Since we haven’t covered Anaphore in depth before, I asked Bowdish to explain a little bit of the background. She has a long history in San Diego biotech as the co-founder, CEO and chief scientist at Prolifaron, an antibody drug spinoff from The Scripps Research Institute that was acquired by New Haven, CT-based Alexion Pharmaceuticals (NASDAQ: ALXN). After selling the company for $41 million in 2000, Bowdish stayed on as a senior vice president with Alexion’s San Diego operations for about six years. When she left that job, she did some scouting for 5AM Ventures for new opportunities. That’s where she found assets from a company in Denmark called Borean Pharma, which provided key technology for forming Anaphore.

“I really liked the platform,” Bowdish says. “Starting with my background in antibodies, and knowing the field well, I recognized that antibodies were a quantum leap in treatment of disease, and that this could address limitations with current biologics.”

Without getting too deep into the science, here’s the basic idea. Anaphore’s technology enables it to genetically engineer proteins that have “trivalent” properties. That means they can bind fully with three different domains on a cellular target in close proximity, Bowdish says. Traditional Y-shaped antibodies, by contrast, often only bind with two domains on a cellular target, she says.

“Because of the structure of antibodies, there’s a limit to their ability to fully engage targets,” Bowdish says.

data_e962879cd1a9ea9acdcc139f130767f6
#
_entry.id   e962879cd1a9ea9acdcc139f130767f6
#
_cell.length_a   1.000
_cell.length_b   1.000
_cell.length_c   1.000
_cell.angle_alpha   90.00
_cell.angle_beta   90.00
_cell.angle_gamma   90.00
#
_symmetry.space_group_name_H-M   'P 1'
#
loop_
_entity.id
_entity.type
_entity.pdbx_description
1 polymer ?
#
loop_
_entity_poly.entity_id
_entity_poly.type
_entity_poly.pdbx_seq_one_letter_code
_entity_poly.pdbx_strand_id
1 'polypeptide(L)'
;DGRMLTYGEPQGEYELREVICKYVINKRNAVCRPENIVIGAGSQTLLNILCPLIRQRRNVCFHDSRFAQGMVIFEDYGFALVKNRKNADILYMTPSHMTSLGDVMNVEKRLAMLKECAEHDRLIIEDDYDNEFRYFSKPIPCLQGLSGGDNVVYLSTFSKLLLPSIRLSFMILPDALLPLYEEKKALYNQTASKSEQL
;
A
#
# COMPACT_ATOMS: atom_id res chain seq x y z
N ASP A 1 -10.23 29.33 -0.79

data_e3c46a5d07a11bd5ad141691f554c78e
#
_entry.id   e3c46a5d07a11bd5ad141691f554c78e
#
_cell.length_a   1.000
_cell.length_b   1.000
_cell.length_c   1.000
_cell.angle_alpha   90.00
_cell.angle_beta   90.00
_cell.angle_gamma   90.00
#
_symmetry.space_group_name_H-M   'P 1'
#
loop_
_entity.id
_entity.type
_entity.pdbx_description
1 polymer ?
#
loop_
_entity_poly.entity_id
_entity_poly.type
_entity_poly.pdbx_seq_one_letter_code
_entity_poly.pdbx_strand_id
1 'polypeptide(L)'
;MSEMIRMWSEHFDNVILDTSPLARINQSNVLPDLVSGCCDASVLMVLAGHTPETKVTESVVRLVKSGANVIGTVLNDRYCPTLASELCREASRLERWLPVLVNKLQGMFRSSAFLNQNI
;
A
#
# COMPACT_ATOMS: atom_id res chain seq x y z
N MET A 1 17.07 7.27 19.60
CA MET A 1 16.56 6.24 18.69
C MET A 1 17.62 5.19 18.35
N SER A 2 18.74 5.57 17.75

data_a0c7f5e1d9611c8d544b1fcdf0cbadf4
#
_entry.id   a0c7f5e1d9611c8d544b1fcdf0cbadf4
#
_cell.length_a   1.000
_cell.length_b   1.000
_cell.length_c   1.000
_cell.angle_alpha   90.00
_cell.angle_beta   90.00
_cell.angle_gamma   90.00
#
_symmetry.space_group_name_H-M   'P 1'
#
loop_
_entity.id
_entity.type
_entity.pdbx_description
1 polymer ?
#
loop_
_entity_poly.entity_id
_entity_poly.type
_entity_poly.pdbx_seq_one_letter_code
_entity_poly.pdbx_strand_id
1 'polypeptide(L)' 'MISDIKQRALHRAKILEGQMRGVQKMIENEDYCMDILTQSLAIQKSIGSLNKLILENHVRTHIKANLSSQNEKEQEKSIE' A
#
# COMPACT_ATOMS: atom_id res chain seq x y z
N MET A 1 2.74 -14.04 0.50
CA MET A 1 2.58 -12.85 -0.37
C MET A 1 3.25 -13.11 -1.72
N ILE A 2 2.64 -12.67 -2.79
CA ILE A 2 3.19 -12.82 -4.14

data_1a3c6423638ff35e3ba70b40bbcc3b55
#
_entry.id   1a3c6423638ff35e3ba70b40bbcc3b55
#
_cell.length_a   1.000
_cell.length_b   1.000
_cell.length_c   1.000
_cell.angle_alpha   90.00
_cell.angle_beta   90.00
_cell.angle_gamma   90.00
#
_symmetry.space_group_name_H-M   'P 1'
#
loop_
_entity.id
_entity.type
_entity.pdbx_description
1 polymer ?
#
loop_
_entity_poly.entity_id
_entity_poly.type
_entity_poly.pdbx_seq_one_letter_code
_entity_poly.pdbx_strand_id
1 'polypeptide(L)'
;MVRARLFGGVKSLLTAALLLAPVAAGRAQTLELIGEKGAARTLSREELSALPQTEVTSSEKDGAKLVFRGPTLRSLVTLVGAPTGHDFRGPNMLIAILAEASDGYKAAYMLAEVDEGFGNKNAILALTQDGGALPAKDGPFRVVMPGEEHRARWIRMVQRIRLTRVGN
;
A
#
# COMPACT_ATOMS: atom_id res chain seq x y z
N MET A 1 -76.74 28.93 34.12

The Anaphore drug candidates, which it calls “Atrimers,” are also about half the size of traditional antibodies. Scientists hope that will essentially make the new drugs more nimble at penetrating deep into bulky tissues, like tumors, which can be beyond the reach of traditional antibodies.

It didn’t take long for Anaphore to convince Mitsubishi Tanabe to get into this game. Bowdish didn’t have any pre-existing relationship with the company, but she saw opportunity back in January when the company said it was closing down the part of its San Diego research center that worked on traditional small-molecule chemical drugs. While the news of the day lamented the loss of 35 local jobs, Bowdish noticed that Tanabe expressed interest in transforming its local R&D center into a center of biologic drug development, and that it wanted to talk to local partners for help.

So Bowdish introduced herself to Masaki Yamade, the CEO of Tanabe Research Labs in San Diego, and told him about Anaphore’s work. Less than a year later, a deal was struck. Anaphore, which has its offices on the Torrey Pines Mesa next door to the Sanford-Burnham Medical Research Institute, now plans to work closely with scientific colleagues from Tanabe who are just a few minutes away in the La Jolla Towne Center Court area, not far from Illumina and Amylin Pharmaceuticals.

It became clear pretty quickly the interest was mutual. The first meeting was back in April, Bowdish recalls. Going from a cold call to an R&D partnership in eight months actually does qualify as quick in the pharma business.

“This was quick. Both sides were very engaged in the discussions,” Bowdish says. “The speed with which we were able to do this shows the excitement around the opportunity.”